Let's see what's on TV tonight...
Ah, 10 p.m. has something promising: "American Supernatural," episode four of season one, titles "Florida's Dead Zone." Here's the synopsis: "In the 1800s. Landowner Henry Sanford enlisted the help of a Catholic Priest to assist in selling plots to German colonists; St. Joseph's Colony and the families that arrived would be doomed from the start."
That's on The Weather Channel. You may remember The Weather Channel as the thing you used to flip to so that you could watch 10 minutes of forecasts for everywhere but your city until they got around to "Local On The 8s," with its Bernie Williams-level smooth jazz background as radar pictures flashed on the screen. Then we all got phones that could tell us the latest weather forecasts with a simple touch on a screen, or, now, by just yelling across the room, "Hey, Siri, what's the weather tomorrow?"
It's easy to understand how The Weather Channel got here, and when you think about it that way, this week's massive layoffs at ESPN make more sense.
SportsCenter hasn't been required viewing for fans for years thanks to the easy availability of highlights online, shouting-based panel shows are basically just a time-killing extension of Twitter, and the only compelling reason to watch the network is when it's showing live games. While people like Jayson Stark, Scott Burnside, and Ed Werder might be indispensable voices in their respective sports, they're not indispensable to ESPN. And now they're not there anymore.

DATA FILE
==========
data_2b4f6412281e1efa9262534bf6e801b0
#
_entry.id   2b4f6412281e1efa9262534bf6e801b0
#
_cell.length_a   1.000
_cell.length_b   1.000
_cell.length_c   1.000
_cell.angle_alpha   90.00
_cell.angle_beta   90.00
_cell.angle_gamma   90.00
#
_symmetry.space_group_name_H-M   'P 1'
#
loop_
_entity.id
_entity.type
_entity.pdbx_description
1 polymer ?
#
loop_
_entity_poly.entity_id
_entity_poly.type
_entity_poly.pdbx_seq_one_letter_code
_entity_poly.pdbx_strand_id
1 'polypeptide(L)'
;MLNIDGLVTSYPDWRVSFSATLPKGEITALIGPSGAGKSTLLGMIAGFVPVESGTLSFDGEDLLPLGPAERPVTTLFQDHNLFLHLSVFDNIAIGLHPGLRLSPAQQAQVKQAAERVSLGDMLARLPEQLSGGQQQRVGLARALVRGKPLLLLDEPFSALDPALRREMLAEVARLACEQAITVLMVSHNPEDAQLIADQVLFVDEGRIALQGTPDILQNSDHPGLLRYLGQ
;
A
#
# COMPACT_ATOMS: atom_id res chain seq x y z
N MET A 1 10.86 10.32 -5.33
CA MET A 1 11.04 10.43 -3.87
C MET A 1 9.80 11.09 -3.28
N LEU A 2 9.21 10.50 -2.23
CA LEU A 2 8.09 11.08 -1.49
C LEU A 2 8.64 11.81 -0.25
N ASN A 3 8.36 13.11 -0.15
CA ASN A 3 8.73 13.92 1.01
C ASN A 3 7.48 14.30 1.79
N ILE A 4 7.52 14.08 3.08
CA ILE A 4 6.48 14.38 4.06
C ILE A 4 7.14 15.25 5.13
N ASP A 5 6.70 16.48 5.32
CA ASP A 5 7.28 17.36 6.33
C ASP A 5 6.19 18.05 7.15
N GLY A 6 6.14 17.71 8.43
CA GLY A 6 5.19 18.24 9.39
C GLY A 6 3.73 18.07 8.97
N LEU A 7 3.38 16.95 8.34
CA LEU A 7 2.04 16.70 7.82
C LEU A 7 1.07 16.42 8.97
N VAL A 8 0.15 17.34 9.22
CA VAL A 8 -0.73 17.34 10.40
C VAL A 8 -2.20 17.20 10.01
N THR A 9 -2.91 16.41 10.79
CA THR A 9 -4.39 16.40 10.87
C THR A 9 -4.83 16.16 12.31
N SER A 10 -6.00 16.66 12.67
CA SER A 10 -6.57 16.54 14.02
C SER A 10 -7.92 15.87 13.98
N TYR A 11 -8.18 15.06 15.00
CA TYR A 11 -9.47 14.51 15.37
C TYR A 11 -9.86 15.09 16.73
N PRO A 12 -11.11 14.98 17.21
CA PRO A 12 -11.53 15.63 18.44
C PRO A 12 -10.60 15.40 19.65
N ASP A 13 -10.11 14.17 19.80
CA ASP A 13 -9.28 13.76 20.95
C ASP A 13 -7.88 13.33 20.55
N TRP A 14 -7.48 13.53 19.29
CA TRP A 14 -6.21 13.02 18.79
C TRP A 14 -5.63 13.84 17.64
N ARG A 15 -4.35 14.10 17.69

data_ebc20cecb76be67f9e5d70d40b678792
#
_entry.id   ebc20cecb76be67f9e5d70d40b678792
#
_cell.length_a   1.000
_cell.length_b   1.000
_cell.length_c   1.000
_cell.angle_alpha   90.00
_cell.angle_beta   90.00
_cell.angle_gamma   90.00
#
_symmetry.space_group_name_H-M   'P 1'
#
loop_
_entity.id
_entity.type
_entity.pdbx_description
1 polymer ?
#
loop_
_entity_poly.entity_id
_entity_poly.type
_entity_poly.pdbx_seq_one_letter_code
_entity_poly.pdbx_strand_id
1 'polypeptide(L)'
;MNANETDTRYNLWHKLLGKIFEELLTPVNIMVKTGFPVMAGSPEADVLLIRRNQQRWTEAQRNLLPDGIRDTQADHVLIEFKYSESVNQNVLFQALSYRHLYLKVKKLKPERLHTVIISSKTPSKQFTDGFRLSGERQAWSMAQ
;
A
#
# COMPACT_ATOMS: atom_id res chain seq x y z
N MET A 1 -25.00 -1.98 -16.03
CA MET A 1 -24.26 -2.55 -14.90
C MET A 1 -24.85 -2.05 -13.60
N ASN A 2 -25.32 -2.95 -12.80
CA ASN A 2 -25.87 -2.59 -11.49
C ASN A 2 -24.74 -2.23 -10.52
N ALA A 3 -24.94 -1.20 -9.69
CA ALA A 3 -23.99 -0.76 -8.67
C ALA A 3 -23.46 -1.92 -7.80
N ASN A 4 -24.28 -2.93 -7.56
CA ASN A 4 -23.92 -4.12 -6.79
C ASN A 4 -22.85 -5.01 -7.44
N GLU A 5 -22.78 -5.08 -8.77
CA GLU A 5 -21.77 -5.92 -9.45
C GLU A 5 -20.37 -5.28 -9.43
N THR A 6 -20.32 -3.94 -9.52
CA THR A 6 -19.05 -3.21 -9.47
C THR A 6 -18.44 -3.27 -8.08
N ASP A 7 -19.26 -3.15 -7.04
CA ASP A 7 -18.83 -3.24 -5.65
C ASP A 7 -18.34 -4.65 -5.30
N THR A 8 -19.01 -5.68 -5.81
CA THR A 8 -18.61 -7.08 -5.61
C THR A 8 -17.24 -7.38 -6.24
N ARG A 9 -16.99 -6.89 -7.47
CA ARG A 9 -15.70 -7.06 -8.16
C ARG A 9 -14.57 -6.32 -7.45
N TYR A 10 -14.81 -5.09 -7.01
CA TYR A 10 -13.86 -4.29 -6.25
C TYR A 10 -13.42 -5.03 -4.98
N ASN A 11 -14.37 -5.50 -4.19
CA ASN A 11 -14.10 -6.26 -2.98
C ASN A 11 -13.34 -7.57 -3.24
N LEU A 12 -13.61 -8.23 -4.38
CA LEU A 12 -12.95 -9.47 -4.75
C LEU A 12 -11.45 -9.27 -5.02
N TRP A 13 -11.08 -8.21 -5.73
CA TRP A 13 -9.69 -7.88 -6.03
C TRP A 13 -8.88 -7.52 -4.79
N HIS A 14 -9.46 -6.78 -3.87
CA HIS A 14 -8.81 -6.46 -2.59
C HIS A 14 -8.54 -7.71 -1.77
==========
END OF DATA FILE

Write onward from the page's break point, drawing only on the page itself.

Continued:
The story playing out now isn’t all that different from what’s been going on in print media for years, either. It’s just a shattering of the notion that ESPN was, if not too big to fail, big enough to be immune to everyone else’s problems – and, of course, it isn’t. Many of ESPN’s problems are self-inflicted, namely in the alienation of non-NFL fans, a problem that only figures to get worse now, but for the most part, the story of ESPN is similar to the story of so many other outlets, sports or not, multi-platform or not.
Cord-cutting only serves to exacerbate the problem, because while it may not make a difference in ESPN’s viewership numbers, losing subscribers means losing carriage fees. If you’re a basic cable customer, you pay for ESPN whether you watch a minute of it or not. As someone who remains a cable customer pretty much exclusively for the sake of live sports, it’s easy to understand how non-sports fans make the choice to go to a streaming-only entertainment experience, thereby leaving ESPN and many other networks in the lurch when they disappear from the consumer base.
While HBO was smart about this, offering itself a la carte on streaming services, ESPN and most other networks only allow you to use their streaming channels if you are a cable subscriber – and in many cases, only a subscriber through certain television providers. This is idiotic. How many people would be willing to pay $5 a month to get ESPN without cable? Multi-channel streaming services like DirecTV NOW are a step in the right direction, but at the moment, ESPN and other networks are leaving a ton of money on the table and leaving a lot of potential customers in the dark.
By the time they wise up, it may well be too late to reverse the decline of what once truly was the worldwide leader in sports. It’s already too late to save the dozens of jobs that were lost this week in Bristol’s dead zone as part of a tale that is plenty American, but unfortunately not at all supernatural.